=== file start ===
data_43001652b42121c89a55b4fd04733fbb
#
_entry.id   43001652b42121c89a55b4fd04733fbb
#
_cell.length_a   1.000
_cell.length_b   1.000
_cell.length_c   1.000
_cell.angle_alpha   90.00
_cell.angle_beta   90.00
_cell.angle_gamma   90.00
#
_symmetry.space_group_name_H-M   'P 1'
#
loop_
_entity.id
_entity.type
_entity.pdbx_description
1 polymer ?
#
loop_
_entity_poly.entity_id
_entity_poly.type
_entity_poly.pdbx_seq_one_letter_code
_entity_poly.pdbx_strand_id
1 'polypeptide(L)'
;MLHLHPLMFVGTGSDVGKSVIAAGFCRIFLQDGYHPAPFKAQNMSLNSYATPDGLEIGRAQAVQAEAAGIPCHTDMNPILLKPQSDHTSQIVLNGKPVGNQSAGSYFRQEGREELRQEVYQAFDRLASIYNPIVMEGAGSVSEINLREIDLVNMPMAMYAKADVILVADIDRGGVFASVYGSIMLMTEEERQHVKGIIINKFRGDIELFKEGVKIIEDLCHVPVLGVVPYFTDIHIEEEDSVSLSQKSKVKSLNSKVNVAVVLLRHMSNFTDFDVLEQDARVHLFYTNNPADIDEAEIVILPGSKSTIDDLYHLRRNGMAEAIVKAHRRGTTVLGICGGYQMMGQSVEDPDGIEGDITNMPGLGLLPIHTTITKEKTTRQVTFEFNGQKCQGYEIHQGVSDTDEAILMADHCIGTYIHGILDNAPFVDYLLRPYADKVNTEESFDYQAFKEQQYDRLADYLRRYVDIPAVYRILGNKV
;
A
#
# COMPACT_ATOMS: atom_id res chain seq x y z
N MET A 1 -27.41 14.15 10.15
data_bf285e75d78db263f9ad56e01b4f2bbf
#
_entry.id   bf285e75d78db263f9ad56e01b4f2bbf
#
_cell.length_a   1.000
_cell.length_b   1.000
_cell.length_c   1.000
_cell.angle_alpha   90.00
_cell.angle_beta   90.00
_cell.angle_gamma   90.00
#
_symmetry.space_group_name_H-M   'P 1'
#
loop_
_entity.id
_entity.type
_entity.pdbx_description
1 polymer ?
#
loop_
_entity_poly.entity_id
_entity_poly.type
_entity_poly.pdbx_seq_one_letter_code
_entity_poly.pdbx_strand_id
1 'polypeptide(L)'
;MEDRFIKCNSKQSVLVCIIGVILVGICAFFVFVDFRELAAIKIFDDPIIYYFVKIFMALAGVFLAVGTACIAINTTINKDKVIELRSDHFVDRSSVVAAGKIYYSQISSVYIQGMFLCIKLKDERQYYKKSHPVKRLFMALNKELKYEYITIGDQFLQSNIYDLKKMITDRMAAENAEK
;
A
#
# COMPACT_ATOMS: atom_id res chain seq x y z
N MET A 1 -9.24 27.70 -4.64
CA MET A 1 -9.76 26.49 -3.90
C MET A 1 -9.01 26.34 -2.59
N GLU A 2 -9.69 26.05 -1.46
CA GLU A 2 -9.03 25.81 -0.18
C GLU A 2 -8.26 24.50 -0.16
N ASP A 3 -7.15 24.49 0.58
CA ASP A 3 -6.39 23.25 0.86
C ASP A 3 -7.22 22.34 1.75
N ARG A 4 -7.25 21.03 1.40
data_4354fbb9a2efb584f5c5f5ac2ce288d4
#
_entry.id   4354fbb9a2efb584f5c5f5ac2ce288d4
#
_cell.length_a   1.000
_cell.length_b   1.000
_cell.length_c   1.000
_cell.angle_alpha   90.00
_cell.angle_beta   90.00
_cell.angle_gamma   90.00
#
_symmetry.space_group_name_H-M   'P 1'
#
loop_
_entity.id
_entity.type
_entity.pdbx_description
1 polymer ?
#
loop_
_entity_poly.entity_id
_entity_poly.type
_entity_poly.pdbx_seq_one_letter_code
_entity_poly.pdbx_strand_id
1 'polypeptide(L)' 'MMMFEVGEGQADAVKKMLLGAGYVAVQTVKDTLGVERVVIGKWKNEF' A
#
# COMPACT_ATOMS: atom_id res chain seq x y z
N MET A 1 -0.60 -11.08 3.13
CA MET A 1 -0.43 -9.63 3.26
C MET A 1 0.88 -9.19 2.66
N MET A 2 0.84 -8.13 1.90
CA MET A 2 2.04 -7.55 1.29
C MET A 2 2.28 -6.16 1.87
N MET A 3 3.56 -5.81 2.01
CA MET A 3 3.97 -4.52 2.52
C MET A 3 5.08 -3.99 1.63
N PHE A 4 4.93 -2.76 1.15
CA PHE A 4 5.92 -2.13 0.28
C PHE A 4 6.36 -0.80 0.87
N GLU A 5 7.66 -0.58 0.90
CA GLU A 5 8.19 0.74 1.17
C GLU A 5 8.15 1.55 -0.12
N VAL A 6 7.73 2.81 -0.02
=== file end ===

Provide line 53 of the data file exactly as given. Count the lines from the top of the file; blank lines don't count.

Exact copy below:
_entity_poly.type